In a time of war hysteria, the outraged patriot, feeling his country under attack, may succumb to the seductions of nationalism. This is the danger we face now.


TOPICS: Culture/Society; Editorial
KEYWORDS:

1 posted on 10/30/2001 8:56:40 AM PST by sheltonmac
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To: ouroboros; Snuffington; Greg4TCP; Loopy; cva66snipe; Askel5; ppaul; kidd; JohnHuang2; sauropod...
Bump
2 posted on 10/30/2001 8:57:23 AM PST by sheltonmac
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To: sheltonmac; snopercod
Which is why the liberals, "liberal media," Clintons, Clintonistas, and unfortunately too many Democrats are more accurately, nationalizing socialists: their focus or reason d'etre is rivalry, the pitting of people against each other, most typically by employing fear and state excesses, out of which adversity or anarchy, such politicos locate themselves to be seen, to appear to be, the solutions ( ... to the very problems they created).

They are government supremacists, nationalists.

3 posted on 10/30/2001 9:15:44 AM PST by First_Salute
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To: sheltonmac
BTTT
4 posted on 10/30/2001 9:17:44 AM PST by Marianne
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To: sheltonmac
Which view would embody Decatur's toast? "My country, may she always be right, but she is my country, right or wrong."
5 posted on 10/30/2001 9:19:42 AM PST by DeaconBenjamin
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To: sheltonmac
We're not really trying to force-feed our ideals hither and yon; but we do insist that, in the interest of liberty and pursuit of prosperity, other nations leave other nations (including us) alone, in peace, to pursue our own goals. We do this because when we don't, tyrants arise and will always come back to haunt us.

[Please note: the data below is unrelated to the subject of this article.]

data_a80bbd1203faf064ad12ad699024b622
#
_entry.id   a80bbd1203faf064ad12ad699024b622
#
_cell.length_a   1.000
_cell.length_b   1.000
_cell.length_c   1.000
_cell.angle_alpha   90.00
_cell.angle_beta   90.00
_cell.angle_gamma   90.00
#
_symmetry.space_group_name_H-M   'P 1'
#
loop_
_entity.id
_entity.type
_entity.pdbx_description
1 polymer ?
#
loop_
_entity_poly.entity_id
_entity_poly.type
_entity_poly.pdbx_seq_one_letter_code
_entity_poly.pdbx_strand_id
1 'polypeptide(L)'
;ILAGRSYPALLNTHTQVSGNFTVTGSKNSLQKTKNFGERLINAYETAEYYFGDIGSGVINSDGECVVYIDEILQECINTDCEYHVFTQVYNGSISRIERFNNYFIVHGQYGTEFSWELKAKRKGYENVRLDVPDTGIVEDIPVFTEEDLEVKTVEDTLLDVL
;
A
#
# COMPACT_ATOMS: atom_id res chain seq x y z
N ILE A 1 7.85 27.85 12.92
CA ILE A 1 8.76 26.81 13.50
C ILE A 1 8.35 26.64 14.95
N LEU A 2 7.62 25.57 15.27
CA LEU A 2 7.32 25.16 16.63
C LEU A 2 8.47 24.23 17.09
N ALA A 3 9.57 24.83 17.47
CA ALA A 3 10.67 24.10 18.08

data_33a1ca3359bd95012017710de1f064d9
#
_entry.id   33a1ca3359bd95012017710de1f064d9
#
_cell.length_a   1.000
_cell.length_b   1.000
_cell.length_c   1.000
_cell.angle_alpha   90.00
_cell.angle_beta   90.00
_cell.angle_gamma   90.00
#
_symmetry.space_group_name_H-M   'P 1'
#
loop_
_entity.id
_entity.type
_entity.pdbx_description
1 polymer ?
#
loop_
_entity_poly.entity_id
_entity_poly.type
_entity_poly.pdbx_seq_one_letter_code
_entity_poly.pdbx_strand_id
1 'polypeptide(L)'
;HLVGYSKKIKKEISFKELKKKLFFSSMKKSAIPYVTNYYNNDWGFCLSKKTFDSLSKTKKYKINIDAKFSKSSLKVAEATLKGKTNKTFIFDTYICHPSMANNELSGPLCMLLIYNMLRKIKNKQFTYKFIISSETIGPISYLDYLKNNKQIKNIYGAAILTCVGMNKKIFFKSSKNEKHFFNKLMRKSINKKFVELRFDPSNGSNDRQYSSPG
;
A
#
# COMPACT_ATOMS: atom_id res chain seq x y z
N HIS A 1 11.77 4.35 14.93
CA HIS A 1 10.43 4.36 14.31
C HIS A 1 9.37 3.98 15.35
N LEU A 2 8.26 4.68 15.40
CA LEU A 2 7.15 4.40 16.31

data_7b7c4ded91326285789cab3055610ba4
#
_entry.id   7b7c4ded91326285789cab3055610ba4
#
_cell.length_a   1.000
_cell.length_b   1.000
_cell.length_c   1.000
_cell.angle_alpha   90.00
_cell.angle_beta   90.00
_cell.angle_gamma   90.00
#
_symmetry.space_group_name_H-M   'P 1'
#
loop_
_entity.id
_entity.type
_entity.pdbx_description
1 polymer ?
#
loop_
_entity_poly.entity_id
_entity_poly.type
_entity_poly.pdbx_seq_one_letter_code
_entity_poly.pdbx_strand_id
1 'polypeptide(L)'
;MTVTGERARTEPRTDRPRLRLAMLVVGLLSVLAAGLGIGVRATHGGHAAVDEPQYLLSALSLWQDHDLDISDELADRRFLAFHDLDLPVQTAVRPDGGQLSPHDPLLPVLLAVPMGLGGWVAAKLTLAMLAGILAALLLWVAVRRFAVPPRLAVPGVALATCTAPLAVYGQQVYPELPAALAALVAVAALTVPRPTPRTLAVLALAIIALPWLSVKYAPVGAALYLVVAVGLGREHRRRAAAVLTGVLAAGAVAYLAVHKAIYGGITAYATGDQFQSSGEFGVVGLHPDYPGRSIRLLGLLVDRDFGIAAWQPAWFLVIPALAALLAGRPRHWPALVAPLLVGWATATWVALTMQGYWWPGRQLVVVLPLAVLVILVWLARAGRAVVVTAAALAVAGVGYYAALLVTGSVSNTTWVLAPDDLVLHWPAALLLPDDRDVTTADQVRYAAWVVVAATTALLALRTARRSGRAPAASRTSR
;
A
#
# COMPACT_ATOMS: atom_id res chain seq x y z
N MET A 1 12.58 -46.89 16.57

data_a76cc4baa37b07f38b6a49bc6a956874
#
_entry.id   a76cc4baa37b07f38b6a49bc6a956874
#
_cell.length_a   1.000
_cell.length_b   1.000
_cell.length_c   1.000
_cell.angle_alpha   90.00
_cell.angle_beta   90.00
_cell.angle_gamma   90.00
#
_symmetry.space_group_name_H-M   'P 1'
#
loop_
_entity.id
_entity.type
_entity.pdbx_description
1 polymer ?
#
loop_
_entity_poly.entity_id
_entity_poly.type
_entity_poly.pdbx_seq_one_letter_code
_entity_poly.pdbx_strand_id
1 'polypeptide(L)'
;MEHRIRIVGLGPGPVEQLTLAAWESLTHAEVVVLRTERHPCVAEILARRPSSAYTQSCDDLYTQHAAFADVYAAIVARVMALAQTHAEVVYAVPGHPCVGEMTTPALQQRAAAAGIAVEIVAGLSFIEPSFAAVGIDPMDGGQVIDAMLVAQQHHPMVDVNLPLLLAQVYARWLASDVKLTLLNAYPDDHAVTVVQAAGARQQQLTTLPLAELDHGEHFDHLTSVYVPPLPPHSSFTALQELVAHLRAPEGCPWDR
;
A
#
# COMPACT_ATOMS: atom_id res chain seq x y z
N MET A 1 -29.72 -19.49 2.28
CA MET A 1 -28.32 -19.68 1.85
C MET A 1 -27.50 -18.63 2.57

6 posted on 10/30/2001 9:21:24 AM PST by Migraine
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To: sheltonmac; snopercod
"...and he is quick to compromise with an enemy."

Nope.

And my apologies, about my previous reply; it was meant in the context of where I had first, in my error of reading too fast, thought the article was headed.

Very sorry.

7 posted on 10/30/2001 9:21:34 AM PST by First_Salute
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To: Agrarian; Mercuria; diotima; sheltonmac; Either/Or; Askel5; mrustow; UnBlinkingEye...
OUTSTANDING COLUMN BUMP. Sorry if many of you are getting double bumped, I'm sure Shelton's list and mine have a lot of overlap.
8 posted on 10/30/2001 9:25:56 AM PST by ouroboros
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To: sheltonmac
what the nationalist really loves is an abstraction — “national greatness,” or something like that.

BTT
9 posted on 10/30/2001 9:40:59 AM PST by sendtoscott
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To: sheltonmac; *Paleo_list
Ties in with a thread I posted last night, Notes on Nationalism. I think I actually was born in the greatest country on Earth, America, but I still think I'm a patriot in the sense he means because if I had been born Danish I would love Denmark, military might or no. But then, it's doubtful that "greatest" necessarily has anything to do with the military. I'd say the greatest country is the one with the most freedom (which, I suppose, is a very American thing to say). In that case, America is still at or near the top(it's a little more subjective than who can kill more people and break more stuff). He's right that confusion between nationalism and patriotism are easy, but he passes one of the reasons over. An American patriot must love America partly because of abstract ideals, because those ideals form an important part of our particular identity and history.
10 posted on 10/30/2001 9:59:38 AM PST by A.J.Armitage
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To: ouroboros
I don't mind being bumped twice. This article deserves it.
11 posted on 10/30/2001 10:02:19 AM PST by A.J.Armitage
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To: sheltonmac
Any country that refuses to Americanize is "anti-American" - or a "rogue nation."